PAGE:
It is not yet known how many of these babies will have a significant long-term disability as a result of the injuries sustained during birth. The majority of these infants require active therapeutic cooling – an intensive intervention requiring sedation and admission to the neonatal unit – reflects the serious clinical condition of these babies.
Each Baby Counts report 2018. News story. Report.
Each Baby Counts report 2017. News story. Report.
About Each Baby Counts
Each Baby Counts is the RCOG’s national quality improvement initiative to reduce the number of babies who die or are left severely disabled as a result of incidents occurring during term labour. The project has a 100% participation rate with UK NHS Hospital Trusts. The development of the Each Baby Counts programme was supported by a grant from the Department of Health and a generous legacy donation from Dr Lindsay Stewart to the Royal College of Obstetricians and Gynaecologists.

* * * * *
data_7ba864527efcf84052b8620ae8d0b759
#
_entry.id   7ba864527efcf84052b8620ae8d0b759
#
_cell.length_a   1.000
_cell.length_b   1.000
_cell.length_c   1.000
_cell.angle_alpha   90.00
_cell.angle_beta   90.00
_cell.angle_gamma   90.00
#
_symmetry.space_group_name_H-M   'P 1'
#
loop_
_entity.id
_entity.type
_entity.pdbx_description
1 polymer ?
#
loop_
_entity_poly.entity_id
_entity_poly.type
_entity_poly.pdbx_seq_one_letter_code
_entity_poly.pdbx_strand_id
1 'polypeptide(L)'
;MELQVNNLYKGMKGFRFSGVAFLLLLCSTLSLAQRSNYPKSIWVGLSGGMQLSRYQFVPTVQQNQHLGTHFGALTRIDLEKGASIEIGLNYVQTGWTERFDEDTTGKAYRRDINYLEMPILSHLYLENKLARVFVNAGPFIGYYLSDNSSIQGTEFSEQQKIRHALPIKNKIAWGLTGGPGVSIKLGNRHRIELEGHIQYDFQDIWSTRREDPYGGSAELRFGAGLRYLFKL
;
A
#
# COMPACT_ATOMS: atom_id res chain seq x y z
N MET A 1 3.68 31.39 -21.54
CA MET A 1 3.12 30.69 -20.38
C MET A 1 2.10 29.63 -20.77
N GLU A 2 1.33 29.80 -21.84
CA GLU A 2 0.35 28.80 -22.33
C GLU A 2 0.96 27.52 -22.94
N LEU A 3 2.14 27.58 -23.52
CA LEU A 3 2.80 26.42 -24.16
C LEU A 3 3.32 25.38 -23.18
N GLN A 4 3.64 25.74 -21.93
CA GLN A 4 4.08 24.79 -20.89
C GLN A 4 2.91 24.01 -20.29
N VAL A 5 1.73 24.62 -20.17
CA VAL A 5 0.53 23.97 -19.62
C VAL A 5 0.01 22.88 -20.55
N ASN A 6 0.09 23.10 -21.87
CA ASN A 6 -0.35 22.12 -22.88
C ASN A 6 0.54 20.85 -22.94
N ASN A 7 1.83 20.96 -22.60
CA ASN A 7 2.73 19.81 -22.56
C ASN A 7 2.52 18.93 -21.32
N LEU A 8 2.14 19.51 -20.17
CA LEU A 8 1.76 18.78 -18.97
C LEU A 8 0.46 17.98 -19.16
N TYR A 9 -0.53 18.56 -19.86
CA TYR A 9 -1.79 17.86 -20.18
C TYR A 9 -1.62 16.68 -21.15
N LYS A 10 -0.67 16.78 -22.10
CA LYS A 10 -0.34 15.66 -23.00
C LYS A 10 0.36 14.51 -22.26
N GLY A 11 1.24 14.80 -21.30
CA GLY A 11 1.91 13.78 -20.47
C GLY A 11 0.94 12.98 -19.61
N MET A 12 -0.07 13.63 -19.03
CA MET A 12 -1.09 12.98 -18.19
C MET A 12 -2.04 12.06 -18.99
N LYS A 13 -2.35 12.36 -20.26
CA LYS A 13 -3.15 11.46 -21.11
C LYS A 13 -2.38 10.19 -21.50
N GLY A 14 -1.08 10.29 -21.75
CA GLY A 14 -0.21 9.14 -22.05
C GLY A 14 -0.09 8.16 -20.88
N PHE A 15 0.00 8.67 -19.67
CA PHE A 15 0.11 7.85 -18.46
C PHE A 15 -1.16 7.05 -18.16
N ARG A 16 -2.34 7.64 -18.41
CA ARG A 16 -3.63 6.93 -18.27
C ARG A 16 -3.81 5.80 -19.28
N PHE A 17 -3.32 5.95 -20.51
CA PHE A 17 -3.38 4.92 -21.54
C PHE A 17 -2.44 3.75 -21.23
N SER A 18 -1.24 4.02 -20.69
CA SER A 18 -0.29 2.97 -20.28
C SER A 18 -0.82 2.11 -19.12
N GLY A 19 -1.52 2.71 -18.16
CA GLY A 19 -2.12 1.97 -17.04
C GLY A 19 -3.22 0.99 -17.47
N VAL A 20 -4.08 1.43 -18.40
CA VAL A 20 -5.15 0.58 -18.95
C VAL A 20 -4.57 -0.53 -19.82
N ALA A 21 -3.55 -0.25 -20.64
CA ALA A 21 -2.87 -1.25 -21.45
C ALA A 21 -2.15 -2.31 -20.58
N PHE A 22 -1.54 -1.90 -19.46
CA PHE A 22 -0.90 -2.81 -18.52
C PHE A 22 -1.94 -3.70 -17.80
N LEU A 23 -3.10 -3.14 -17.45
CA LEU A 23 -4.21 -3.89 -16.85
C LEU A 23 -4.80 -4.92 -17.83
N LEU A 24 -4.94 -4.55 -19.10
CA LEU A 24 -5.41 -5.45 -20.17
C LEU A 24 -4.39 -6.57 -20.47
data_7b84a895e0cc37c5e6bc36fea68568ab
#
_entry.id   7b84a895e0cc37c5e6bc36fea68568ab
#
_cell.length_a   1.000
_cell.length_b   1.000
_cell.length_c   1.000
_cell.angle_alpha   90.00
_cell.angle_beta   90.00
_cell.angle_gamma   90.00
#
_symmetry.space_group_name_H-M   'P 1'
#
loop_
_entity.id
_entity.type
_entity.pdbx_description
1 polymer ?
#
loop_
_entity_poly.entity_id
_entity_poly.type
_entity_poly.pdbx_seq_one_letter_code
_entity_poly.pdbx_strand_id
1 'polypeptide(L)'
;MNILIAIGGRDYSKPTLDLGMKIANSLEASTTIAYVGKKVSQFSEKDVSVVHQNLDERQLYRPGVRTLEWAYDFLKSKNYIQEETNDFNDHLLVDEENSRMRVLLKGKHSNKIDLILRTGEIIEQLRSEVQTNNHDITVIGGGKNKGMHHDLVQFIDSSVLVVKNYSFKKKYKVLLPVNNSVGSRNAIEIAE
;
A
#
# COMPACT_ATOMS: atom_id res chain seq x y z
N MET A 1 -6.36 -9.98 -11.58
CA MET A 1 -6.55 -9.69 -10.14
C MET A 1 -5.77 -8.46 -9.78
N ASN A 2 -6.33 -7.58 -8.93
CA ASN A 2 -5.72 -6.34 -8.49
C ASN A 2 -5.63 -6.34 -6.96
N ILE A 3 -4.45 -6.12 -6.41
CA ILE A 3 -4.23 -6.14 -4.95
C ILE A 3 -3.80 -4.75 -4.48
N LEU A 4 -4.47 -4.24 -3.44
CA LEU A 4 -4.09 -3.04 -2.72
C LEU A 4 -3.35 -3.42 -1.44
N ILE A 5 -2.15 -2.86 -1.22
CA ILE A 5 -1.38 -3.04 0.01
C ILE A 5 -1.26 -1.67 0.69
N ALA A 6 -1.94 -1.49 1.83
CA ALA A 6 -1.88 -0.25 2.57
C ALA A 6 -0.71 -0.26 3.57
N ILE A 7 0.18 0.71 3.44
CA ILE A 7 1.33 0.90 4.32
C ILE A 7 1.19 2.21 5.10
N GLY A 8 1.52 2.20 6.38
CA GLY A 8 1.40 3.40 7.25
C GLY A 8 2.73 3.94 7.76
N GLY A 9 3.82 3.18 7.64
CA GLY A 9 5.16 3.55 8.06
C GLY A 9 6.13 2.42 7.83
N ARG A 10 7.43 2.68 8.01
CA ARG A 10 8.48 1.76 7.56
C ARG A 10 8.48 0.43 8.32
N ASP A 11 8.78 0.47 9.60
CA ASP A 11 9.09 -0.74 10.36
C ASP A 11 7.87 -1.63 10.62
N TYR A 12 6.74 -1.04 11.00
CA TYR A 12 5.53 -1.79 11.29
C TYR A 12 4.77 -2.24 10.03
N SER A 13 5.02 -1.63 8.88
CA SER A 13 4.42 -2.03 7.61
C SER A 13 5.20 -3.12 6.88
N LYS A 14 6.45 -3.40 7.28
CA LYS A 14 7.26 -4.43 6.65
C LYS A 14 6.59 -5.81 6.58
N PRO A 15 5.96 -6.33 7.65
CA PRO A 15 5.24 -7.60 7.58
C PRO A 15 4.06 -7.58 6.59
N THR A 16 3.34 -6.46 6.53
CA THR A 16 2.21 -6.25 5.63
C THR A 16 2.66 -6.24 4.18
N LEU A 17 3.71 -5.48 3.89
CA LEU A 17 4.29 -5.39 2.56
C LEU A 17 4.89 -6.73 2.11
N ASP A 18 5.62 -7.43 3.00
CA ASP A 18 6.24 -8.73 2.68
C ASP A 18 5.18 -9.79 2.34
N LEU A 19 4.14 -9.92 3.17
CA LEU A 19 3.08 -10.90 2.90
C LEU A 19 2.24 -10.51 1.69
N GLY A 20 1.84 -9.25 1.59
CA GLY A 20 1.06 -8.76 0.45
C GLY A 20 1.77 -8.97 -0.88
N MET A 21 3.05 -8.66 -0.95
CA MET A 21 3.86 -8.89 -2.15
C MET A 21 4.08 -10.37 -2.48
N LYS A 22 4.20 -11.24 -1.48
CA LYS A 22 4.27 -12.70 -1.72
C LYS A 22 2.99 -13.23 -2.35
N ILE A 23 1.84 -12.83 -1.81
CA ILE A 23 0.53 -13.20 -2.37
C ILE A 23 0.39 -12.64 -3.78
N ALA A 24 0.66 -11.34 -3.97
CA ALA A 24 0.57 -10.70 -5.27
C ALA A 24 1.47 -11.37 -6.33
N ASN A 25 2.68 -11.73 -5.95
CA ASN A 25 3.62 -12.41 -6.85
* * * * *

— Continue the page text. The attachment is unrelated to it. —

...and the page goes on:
Each Baby Counts: Learn & Support is a three-year partnership between the RCOG and the Royal College of Midwives (RCM), supported and funded by the Department of Health and Social Care, that will work with a number of local maternity units to support multi-professional learning and clinical leadership, improve joint working and drive innovation from within the NHS.
About the RCOG
The Royal College of Obstetricians and Gynaecologists (RCOG) is a medical charity that champions the provision of high quality women’s healthcare in the UK and beyond. It is dedicated to encouraging the study and advancing the science and practice of obstetrics and gynaecology. It does this through postgraduate medical education and training and the publication of clinical guidelines and reports on aspects of the specialty and service provision.